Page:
By Purple Fox Legal
June 26, 2023
According to a report in the Center for Disease Control, approximately 61 million Americans have a disability that impacts significant life activities. Hearing and vision impairment combined represent over 11% of the cases. As people age, disabilities become more common, impacting approximately 40% of adults aged 65 and older.
Moreover, the discretionary spending power of individuals with disabilities amounts to $225 billion. Each of these individuals represents a potential customer for your small business.
Small business owners must understand and adhere to the Americans with Disabilities Act (ADA) requirements. This article aims to educate small business owners on becoming ADA-compliant, addressing essential aspects such as physical business location modifications, website accessibility, and managing employment activities in accordance with ADA laws.
The objective of the ADA is to guarantee equal access to goods and services for everyone in their communities. For small businesses, this means creating opportunities for customers with disabilities to patronize your establishment. For over 27 years, the ADA has mandated that businesses offering goods and services to the public extend the same level of accessibility to customers with disabilities.
The ADA has five sections:
Primarily, most businesses should focus on Titles I, III, and IV, while other concerns depend on the specific nature of the company.
Below are a few examples on what small businesses should consider offering to be ADA-compliant:
Under the ADA, businesses offering goods or services to the public are called “public accommodations.” The ADA sets requirements for 12 types of public accommodations, including businesses like stores, eateries, bars, services, theaters, hotels, recreational centers, private museums and schools, medical and dental offices, shopping malls, and more. Virtually all business types serving the public fall into these 12 categories, irrespective of their size or building age.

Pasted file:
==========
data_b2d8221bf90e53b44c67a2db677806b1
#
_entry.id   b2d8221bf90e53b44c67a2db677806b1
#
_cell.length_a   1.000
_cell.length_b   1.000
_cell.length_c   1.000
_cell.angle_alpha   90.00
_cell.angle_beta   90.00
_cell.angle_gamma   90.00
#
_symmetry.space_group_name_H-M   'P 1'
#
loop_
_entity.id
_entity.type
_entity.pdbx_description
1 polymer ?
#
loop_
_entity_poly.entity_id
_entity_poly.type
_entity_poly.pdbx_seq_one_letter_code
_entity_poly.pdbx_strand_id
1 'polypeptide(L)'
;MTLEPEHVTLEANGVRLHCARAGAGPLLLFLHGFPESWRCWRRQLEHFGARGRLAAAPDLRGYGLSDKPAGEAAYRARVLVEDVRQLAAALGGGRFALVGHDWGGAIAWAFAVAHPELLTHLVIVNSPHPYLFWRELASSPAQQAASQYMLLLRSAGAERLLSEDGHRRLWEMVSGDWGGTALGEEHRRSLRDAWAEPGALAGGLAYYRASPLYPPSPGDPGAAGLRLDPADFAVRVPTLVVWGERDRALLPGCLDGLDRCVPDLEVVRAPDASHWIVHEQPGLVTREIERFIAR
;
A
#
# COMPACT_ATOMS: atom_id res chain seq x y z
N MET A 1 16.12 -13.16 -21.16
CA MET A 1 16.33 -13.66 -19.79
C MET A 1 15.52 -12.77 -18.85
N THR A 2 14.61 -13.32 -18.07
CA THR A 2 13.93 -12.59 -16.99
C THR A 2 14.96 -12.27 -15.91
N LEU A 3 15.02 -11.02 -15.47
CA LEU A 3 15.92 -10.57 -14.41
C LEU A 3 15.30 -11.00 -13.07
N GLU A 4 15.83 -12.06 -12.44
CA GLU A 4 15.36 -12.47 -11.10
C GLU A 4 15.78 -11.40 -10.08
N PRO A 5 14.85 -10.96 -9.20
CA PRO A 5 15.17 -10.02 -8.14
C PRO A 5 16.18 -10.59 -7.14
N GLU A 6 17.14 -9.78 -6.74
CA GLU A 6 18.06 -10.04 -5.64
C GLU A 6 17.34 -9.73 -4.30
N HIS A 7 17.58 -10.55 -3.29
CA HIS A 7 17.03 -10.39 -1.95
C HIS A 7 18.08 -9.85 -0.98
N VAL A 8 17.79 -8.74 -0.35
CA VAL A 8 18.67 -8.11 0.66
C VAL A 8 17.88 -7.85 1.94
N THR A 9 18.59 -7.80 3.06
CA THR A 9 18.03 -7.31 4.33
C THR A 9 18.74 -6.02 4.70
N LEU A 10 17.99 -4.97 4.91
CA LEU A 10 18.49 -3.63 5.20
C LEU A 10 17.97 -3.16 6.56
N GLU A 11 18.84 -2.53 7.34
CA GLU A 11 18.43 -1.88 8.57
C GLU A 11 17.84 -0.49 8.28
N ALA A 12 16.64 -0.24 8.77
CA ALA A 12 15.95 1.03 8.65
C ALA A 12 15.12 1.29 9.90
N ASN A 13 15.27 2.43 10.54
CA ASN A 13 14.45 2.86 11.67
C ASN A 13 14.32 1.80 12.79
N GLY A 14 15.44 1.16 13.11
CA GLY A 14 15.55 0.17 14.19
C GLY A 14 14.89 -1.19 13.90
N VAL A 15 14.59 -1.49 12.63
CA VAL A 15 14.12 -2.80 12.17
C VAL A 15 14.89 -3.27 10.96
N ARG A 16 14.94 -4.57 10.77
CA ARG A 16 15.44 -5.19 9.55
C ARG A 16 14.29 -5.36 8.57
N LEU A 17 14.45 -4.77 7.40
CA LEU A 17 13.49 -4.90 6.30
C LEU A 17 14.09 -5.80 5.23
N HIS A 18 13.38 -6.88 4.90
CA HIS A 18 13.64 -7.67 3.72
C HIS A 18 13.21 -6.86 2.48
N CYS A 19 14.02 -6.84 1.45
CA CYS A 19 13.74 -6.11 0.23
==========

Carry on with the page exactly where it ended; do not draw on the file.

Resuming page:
The ADA mandates that covered businesses modify their policies and procedures as needed to accommodate customers with disabilities and make efforts to communicate effectively with them. Additionally, companies must eliminate architectural barriers in existing structures and ensure that newly constructed or modified facilities are accessible to individuals with disabilities.
There is no one-size solution for complying with ADA. Generally, physical businesses that rely on in-person customer interactions will want to focus on providing accessibility for customers to enter their store (i.e., easy parking, no barriers impeding entry to the store), as well as having ADA-compliant parking and bathrooms and ADA-trained staff.
Meanwhile, businesses that make most of their sales online will want to focus on ensuring their website is easily usable by those with a hearing or vision impairment.
In general, complying with the ADA requires your business to offer “reasonable accommodations” for individuals with disabilities. This may involve creating documented policies on workplace accommodations, performance expectations, and disability-related leaves or absences. Additionally, it may include making minor adjustments to standard procedures, allowing service animals and mobility devices, adjusting communication methods with clients, and removing physical barriers in existing structures when feasible without significant difficulty or expense.
The ADA requires that all new facilities built by public accommodations, including small businesses, be accessible to and usable by people with disabilities.
It may be best to illustrate how ADA compliance works by looking first at what NOT to do. According to the National Federation of Independent Business (NFIB), here are examples of things to avoid having if you are a small business owner/manager: